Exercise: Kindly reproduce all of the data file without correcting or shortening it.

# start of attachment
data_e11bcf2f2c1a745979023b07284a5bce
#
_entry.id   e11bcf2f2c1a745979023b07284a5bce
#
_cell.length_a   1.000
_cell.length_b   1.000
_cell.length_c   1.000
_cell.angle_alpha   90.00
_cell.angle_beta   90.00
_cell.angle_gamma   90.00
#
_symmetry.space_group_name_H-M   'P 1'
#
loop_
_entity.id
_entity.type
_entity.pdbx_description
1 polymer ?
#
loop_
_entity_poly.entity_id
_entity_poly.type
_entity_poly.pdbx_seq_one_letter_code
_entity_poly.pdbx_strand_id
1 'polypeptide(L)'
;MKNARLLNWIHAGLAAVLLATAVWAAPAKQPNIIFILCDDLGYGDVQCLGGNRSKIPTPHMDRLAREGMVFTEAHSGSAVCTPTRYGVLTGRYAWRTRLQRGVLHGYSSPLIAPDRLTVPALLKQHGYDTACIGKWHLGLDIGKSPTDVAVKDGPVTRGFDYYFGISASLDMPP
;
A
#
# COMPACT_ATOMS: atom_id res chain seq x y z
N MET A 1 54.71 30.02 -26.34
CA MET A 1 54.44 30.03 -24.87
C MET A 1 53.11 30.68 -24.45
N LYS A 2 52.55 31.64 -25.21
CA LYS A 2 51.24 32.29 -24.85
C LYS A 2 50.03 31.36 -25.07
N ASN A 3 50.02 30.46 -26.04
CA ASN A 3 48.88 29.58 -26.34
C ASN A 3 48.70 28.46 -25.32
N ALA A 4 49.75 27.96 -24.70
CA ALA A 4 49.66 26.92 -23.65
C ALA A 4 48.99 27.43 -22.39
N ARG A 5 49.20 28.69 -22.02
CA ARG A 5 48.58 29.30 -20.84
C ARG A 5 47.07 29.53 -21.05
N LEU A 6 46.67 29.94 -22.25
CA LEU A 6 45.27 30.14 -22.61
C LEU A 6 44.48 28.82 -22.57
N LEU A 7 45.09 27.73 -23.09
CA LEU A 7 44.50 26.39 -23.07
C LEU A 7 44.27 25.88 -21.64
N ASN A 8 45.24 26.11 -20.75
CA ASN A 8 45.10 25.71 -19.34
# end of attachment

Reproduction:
data_e11bcf2f2c1a745979023b07284a5bce
#
_entry.id   e11bcf2f2c1a745979023b07284a5bce
#
_cell.length_a   1.000
_cell.length_b   1.000
_cell.length_c   1.000
_cell.angle_alpha   90.00
_cell.angle_beta   90.00
_cell.angle_gamma   90.00
#
_symmetry.space_group_name_H-M   'P 1'
#
loop_
_entity.id
_entity.type
_entity.pdbx_description
1 polymer ?
#
loop_
_entity_poly.entity_id
_entity_poly.type
_entity_poly.pdbx_seq_one_letter_code
_entity_poly.pdbx_strand_id
1 'polypeptide(L)'
;MKNARLLNWIHAGLAAVLLATAVWAAPAKQPNIIFILCDDLGYGDVQCLGGNRSKIPTPHMDRLAREGMVFTEAHSGSAVCTPTRYGVLTGRYAWRTRLQRGVLHGYSSPLIAPDRLTVPALLKQHGYDTACIGKWHLGLDIGKSPTDVAVKDGPVTRGFDYYFGISASLDMPP
;
A
#
# COMPACT_ATOMS: atom_id res chain seq x y z
N MET A 1 54.71 30.02 -26.34
CA MET A 1 54.44 30.03 -24.87
C MET A 1 53.11 30.68 -24.45
N LYS A 2 52.55 31.64 -25.21
CA LYS A 2 51.24 32.29 -24.85
C LYS A 2 50.03 31.36 -25.07
N ASN A 3 50.02 30.46 -26.04
CA ASN A 3 48.88 29.58 -26.34
C ASN A 3 48.70 28.46 -25.32
N ALA A 4 49.75 27.96 -24.70
CA ALA A 4 49.66 26.92 -23.65
C ALA A 4 48.99 27.43 -22.39
N ARG A 5 49.20 28.69 -22.02
CA ARG A 5 48.58 29.30 -20.84
C ARG A 5 47.07 29.53 -21.05
N LEU A 6 46.67 29.94 -22.25
CA LEU A 6 45.27 30.14 -22.61
C LEU A 6 44.48 28.82 -22.57
N LEU A 7 45.09 27.73 -23.09
CA LEU A 7 44.50 26.39 -23.07
C LEU A 7 44.27 25.88 -21.64
N ASN A 8 45.24 26.11 -20.75
CA ASN A 8 45.10 25.71 -19.34